For example, Edwards points to Cindy Gobel, a candidate for Snohomish County auditor last year, who failed to file a required report detailing nearly $23,000 in campaign spending on radio ads and mailings.

The filing was due seven days before the Nov. 7 general election — a deadline meant to give the public a chance to see such information before voting. Gobel filed the required report on Dec. 4, only after Edwards filed a PDC complaint.

Gobel, whose campaign raised about $100,000 in total, including $75,000 of her own money, acknowledged the violation and agreed last month to pay a $150 fine to the PDC. She received about 40% of the vote, losing to incumbent auditor Garth Fell.

In another example, a PAC backing Spokane-area school levies failed to disclose details about nearly $42,000 in contributions before a February special election asking voters to approve more money for schools.

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After Edwards filed a complaint, Central Valley Citizens for Education submitted dozens of late reports detailing its spending and donations, but only after the election.

The PDC last week fined the PAC $1,000, with $500 of that suspended.

An apology and a curse

In his complaints, Edwards includes a note apologizing to candidates and political committees “for any inconvenience caused.” He points out his intention is to get the PDC to adopt more automatic reminders and enforcement instead of waiting for complaints before taking action.

Still, the subjects of his complaints have not always appreciated his work.

One candidate fumed at Edwards, calling him a “cuck” in a Facebook message.

“I will place a curse upon you when the next full moon rises and is most powerful,” Hunter Henderson, a 2023 candidate for the Tacoma City Council, wrote in the message.

After that initial outburst, Edwards says he and Henderson had “a really productive and friendly conversation.” Henderson lost in the primary and his campaign reported no donations.

Edwards says he doesn’t see ill intent from Henderson, or Gobel — or the bulk of the candidates and groups he’s reporting. Campaign-finance reporting can be tricky, especially for first-time or inexperienced candidates.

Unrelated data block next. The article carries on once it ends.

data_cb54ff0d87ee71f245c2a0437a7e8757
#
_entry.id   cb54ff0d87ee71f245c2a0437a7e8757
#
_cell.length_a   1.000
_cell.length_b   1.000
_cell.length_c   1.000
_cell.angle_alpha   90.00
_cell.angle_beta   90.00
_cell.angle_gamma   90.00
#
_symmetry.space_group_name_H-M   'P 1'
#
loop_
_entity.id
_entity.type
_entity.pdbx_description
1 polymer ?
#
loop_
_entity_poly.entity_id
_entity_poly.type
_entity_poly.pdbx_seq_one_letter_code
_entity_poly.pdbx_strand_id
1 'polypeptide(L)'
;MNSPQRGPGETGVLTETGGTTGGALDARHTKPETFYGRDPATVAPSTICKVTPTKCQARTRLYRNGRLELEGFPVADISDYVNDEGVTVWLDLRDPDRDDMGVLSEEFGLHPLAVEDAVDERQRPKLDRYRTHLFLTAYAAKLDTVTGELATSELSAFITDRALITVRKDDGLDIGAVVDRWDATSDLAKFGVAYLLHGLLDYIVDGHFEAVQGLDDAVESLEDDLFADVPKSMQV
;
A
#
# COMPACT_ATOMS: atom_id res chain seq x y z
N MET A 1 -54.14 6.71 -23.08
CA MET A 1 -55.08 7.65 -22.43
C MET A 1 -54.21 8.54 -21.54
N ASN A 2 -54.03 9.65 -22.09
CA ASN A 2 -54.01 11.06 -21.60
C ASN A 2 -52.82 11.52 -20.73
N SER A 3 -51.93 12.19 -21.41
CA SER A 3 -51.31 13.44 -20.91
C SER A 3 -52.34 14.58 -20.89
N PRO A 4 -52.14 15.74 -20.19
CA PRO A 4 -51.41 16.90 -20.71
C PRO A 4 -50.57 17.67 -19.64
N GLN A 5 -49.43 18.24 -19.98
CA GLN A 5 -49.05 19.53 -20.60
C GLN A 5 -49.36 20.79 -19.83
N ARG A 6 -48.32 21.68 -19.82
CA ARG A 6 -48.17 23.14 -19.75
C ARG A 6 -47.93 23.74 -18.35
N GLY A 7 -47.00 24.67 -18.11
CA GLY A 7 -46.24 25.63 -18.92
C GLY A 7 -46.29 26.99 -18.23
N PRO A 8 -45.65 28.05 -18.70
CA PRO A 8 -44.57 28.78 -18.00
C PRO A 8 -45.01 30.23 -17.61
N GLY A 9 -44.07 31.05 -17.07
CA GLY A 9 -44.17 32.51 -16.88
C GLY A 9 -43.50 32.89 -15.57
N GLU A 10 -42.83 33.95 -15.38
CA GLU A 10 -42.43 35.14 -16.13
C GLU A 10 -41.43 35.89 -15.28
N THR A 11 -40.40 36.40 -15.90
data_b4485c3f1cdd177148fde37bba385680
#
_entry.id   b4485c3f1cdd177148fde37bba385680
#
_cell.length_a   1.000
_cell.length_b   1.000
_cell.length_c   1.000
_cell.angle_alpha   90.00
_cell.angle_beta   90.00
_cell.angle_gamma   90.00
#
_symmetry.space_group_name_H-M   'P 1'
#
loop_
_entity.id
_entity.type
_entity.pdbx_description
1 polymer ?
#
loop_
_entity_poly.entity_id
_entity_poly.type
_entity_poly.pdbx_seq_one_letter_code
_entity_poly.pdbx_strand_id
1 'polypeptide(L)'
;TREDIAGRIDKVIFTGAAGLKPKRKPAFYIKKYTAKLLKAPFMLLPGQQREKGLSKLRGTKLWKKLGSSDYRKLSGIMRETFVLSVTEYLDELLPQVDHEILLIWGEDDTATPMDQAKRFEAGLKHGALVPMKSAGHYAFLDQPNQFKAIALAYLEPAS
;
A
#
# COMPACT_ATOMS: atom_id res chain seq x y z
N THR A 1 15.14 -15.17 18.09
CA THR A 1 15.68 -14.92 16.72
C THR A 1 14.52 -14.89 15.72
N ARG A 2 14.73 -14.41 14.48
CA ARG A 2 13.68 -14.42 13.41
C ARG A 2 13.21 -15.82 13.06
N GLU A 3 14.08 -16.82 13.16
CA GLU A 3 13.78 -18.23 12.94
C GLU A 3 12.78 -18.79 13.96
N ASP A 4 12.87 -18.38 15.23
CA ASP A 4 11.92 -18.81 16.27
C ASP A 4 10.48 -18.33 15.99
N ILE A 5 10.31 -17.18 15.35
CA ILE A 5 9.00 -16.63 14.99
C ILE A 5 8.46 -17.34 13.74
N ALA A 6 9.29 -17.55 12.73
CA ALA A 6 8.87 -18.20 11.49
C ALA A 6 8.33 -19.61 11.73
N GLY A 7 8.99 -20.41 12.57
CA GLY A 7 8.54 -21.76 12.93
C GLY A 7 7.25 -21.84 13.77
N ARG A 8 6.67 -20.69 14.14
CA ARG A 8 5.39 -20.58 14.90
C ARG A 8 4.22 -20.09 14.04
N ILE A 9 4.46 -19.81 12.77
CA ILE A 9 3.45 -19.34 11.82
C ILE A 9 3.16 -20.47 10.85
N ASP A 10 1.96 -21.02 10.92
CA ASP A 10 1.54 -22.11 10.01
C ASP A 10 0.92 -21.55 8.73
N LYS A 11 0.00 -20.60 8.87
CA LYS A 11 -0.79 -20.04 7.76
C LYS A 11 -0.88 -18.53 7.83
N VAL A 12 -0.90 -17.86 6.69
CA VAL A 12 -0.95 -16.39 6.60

Still, he says the PDC shouldn’t let candidates flout the law without doing anything. And without investigating more campaigns, he says the agency can’t even really know the full extent of how much information is being withheld from the public.

If the PDC isn’t going to fully enforce the law, or considers some of the reports insignificant, maybe it should consider cutting the number of reports campaigns need to file, Edwards says.

Steps to get campaigns into compliance

Notwithstanding its objections to Edwards’ tactics, PDC leadership has acknowledged they can do a better job of helping campaigns follow the law.

The agency is developing automated reminders to send to campaigns this year about certain key deadlines, and to alert them if they fall out of compliance. After evaluating how that goes, the PDC may look next year at automatic notices of violations.

Nancy Isserlis, a Spokane attorney and the PDC chair, said the agency’s goal is to get political campaigns into compliance, not go out and slam small campaigns, which often have no paid staff, for minor violations.

“I can’t speak for every commissioner, but as a group, I believe we hold the value that we should not punish people into compliance with overreaching penalties. We value timely reporting and compliance, and use our enforcement powers to accomplish that end,” Isserlis said in an email.

Meanwhile, the agency is churning through the hundreds of complaints from Edwards, some of which have targeted campaigns from as far back as 2019.

At a PDC enforcement hearing last week, 55 candidates for offices including city councils, school boards and fire commissions copped to the reporting violations cited in Edwards’ complaints.

David Tobin, who was elected to the Pacific County Commission, apologized for his oversight, and told the commission it was his first time running for elected office. He received only one donation — a $500 contribution from the local Democratic Party — and spent $1,600 of his own money on a filing fee and yard signs.

The PDC fined him $150, with all but $25 suspended.

“I think I was very unfamiliar with all of the processes that go into it. That’s no excuse. I should have done better. I will do better in the future,” Tobin said.